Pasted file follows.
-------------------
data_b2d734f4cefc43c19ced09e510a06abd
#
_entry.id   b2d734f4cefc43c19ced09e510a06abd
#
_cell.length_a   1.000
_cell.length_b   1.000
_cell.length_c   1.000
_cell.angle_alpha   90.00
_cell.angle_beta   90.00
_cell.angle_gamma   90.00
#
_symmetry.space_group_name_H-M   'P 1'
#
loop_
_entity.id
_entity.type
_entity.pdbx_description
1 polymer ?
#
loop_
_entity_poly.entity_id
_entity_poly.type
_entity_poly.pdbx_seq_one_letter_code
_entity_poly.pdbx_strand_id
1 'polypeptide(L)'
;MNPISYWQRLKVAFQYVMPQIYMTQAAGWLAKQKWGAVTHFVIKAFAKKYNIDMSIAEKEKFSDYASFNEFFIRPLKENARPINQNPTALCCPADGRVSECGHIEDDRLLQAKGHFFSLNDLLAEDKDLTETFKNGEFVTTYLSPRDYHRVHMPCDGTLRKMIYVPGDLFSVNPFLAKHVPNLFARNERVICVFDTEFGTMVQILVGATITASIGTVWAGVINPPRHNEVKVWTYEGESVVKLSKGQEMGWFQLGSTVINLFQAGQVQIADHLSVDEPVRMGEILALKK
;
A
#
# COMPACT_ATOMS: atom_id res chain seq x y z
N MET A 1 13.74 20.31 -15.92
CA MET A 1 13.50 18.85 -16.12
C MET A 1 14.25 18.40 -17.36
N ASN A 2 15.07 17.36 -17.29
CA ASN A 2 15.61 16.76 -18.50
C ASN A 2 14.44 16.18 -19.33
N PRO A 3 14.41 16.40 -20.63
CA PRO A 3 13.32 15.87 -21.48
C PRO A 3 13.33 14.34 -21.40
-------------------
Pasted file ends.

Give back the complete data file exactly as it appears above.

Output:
data_b2d734f4cefc43c19ced09e510a06abd
#
_entry.id   b2d734f4cefc43c19ced09e510a06abd
#
_cell.length_a   1.000
_cell.length_b   1.000
_cell.length_c   1.000
_cell.angle_alpha   90.00
_cell.angle_beta   90.00
_cell.angle_gamma   90.00
#
_symmetry.space_group_name_H-M   'P 1'
#
loop_
_entity.id
_entity.type
_entity.pdbx_description
1 polymer ?
#
loop_
_entity_poly.entity_id
_entity_poly.type
_entity_poly.pdbx_seq_one_letter_code
_entity_poly.pdbx_strand_id
1 'polypeptide(L)'
;MNPISYWQRLKVAFQYVMPQIYMTQAAGWLAKQKWGAVTHFVIKAFAKKYNIDMSIAEKEKFSDYASFNEFFIRPLKENARPINQNPTALCCPADGRVSECGHIEDDRLLQAKGHFFSLNDLLAEDKDLTETFKNGEFVTTYLSPRDYHRVHMPCDGTLRKMIYVPGDLFSVNPFLAKHVPNLFARNERVICVFDTEFGTMVQILVGATITASIGTVWAGVINPPRHNEVKVWTYEGESVVKLSKGQEMGWFQLGSTVINLFQAGQVQIADHLSVDEPVRMGEILALKK
;
A
#
# COMPACT_ATOMS: atom_id res chain seq x y z
N MET A 1 13.74 20.31 -15.92
CA MET A 1 13.50 18.85 -16.12
C MET A 1 14.25 18.40 -17.36
N ASN A 2 15.07 17.36 -17.29
CA ASN A 2 15.61 16.76 -18.50
C ASN A 2 14.44 16.18 -19.33
N PRO A 3 14.41 16.40 -20.63
CA PRO A 3 13.32 15.87 -21.48
C PRO A 3 13.33 14.34 -21.40